Sportswriting, Then and Now
by Glenn Dickey
Nov 20, 2014


When I’m critical of current sportswriters, I’m often asked if sportswriting was better when I was starting out. My answer is no, but it was different. Truthfully, if there’s been a Golden Age of sportswriting in the Bay Area, I’ve missed it.
When I started with The Chronicle in April, 1963, everything was based on seniority. Those who had been around the longest got the choice assignments. Those of us who were young when we came to the Chron had to serve an apprenticeship by working in the office, reading out copy, writing headlines. Ndt what any of us wanted to do. Sports editor Art Rosenbaum had brought in some good young writers. Art Spander and I came first. Bruce Jenkins and Dave Bush were added later. But, we all waited for the older writers to retire before we got our opportunities to write.
Occasionally, this system brought forth a talented writer. Dick Friendlich was the best example. Dick was just amazing. He could go to a basketball game, pick up the phone at the end and dictate a 400-word story that had all the essential information. When he was in the office, I talked to him about writing because I knew I could learn from him. The other older writers? I was already better than them, as I would prove when I got my chance.
The 49ers writer at the time thought first George Mira, then Steve Spurrier were better quarterbacks than John Brodie. Neither was even close, of course, and had short careers.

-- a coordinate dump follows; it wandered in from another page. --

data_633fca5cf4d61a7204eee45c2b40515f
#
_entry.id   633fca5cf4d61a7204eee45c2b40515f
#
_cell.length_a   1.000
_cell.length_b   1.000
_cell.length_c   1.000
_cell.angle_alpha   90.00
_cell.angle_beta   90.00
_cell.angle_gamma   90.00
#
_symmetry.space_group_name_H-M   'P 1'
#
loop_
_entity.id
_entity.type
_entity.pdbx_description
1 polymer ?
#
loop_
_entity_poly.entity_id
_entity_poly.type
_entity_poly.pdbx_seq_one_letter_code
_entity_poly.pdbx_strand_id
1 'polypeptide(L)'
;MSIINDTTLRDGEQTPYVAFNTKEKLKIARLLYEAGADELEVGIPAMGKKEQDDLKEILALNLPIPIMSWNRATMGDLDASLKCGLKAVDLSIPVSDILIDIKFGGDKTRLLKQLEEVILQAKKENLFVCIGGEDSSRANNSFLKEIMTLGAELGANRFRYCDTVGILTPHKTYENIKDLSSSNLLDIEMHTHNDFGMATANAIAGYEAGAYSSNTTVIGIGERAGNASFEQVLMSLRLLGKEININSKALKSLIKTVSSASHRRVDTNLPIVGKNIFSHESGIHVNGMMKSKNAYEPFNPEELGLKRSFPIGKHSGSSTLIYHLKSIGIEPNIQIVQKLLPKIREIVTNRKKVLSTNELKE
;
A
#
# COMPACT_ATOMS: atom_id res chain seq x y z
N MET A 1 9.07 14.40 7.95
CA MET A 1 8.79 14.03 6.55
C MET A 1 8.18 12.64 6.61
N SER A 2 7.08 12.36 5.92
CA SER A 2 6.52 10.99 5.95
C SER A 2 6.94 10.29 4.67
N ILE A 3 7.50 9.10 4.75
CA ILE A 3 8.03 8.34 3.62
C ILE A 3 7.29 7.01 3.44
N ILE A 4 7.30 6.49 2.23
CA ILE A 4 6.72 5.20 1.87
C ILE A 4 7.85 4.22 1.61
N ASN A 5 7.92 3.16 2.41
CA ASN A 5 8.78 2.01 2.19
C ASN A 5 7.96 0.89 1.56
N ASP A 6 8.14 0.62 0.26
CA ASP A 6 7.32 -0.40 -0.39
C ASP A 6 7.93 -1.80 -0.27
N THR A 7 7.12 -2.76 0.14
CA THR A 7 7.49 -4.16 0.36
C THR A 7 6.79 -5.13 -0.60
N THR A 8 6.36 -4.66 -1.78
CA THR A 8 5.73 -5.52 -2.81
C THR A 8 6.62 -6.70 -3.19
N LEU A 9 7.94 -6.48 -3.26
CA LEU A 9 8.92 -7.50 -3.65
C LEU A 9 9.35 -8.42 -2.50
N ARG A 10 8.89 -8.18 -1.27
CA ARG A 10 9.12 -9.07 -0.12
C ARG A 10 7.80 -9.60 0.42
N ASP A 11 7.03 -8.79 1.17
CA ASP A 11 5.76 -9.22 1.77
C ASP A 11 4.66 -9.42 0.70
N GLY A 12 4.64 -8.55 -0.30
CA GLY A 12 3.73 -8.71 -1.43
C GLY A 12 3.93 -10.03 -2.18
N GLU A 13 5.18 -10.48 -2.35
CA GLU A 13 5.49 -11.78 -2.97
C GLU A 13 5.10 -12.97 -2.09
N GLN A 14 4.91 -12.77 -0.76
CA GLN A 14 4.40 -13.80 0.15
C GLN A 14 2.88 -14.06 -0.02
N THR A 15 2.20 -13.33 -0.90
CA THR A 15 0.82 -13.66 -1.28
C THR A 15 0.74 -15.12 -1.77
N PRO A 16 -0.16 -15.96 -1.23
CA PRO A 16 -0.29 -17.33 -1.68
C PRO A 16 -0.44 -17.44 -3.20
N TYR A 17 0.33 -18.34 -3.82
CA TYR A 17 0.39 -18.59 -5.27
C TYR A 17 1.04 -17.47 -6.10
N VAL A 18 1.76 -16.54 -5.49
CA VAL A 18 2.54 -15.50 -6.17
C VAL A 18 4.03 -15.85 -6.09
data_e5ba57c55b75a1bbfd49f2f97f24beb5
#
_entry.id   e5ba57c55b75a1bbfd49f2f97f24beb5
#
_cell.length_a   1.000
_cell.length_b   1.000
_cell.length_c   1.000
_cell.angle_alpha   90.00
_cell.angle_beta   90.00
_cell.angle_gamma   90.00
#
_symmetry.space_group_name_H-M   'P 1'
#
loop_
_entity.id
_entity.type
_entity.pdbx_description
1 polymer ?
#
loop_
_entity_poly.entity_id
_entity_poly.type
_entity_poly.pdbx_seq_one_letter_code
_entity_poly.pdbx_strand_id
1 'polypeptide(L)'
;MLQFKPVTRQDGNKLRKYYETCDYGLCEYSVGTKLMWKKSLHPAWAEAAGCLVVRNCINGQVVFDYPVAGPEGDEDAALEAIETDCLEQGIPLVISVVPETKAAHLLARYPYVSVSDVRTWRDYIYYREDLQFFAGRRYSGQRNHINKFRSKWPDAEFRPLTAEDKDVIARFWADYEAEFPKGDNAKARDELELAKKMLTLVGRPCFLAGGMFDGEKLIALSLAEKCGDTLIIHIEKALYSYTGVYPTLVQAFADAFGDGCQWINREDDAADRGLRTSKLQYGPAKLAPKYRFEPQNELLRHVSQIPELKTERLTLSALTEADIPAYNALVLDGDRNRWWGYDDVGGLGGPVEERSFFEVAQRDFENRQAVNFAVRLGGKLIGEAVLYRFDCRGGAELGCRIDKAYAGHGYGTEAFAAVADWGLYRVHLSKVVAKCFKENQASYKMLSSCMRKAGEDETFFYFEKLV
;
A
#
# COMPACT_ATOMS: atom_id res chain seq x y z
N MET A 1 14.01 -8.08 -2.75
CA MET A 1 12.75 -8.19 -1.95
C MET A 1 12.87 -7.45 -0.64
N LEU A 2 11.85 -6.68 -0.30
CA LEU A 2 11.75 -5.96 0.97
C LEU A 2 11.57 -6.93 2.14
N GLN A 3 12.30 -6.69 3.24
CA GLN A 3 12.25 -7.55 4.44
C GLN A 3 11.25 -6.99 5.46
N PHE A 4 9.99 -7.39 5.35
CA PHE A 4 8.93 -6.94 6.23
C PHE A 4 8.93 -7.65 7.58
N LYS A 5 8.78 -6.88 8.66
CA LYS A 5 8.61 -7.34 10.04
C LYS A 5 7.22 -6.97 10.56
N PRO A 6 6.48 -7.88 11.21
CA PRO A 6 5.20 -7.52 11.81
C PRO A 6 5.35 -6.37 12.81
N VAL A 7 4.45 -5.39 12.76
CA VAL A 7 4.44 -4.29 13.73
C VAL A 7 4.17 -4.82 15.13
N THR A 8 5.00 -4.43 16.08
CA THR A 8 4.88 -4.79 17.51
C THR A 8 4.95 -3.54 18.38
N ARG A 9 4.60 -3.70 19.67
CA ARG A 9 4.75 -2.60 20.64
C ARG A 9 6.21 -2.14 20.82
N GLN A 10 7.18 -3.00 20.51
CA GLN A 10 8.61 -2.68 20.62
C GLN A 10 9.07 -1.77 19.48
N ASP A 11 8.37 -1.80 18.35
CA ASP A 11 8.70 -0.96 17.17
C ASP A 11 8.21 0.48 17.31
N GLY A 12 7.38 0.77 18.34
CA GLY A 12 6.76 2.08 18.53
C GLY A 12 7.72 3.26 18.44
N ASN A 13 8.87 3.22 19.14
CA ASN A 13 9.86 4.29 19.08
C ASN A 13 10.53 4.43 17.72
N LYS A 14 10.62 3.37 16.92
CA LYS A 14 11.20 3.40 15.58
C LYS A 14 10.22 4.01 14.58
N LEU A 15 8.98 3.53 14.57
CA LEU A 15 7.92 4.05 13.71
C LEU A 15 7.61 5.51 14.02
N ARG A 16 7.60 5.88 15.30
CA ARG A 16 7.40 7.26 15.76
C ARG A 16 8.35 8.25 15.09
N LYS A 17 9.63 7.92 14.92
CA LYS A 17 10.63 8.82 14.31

When the Giants came to San Francisco, the writers who had been covering the Seals in the Pacific Coast League were automatically given the assignment of covering the Giants. One of them, Bob Stevens of the Chron, is now in the writer’s wing of the baseball Hall of Fame. The others, though, were incompetents. The Oakland Tribune writer began his story on one of the Giants openers, “One game down, 161 to go.”
Columnists weren’t much better. One who had been very good when he started out was simply re-writing himself. He’d go down to the Crosby and write the same column each year, about the whales. Older readers loved it but people who were new to the area were mystified. A typical comment from them: “How does this guy keep his job?” My feelings exactly. When I became a columnist, I made certain that, even approaching a subject on which I had often written, I’d take a different slant.
The other thing that amazed me was that writers seldom talked to players. It was as if they were reviewing a stage performance without talking to the players. When I went on a two-week road trip with the Giants in June, 1972, players came up to me all the time wanting to talk about their problems with the manager, Charlie Fox. The older writers loved Fox, with whom they drank after games. When Ron Bryant went public with his complaints and I wrote them, that was the first time that fans had known of the players’ unhappiness. The Oakland Tribune beat writer told me, “Bryant has said those things before but I didn’t know he wanted them written.” Ohmigawd.
When I started covering the Raiders in 1967, I was very close to the players. There were fences around the practice field behind the El Rancho hotel in training camp, but for beat writers like me, there were no real restrictions. We could interview players in their rooms after lunch. We traveled with them on the road (because papers wouldn’t pay for writers travel), so we talked to them all the time. At the end of training camp, the Raiders PR man would give beat writers a list of players phone numbers.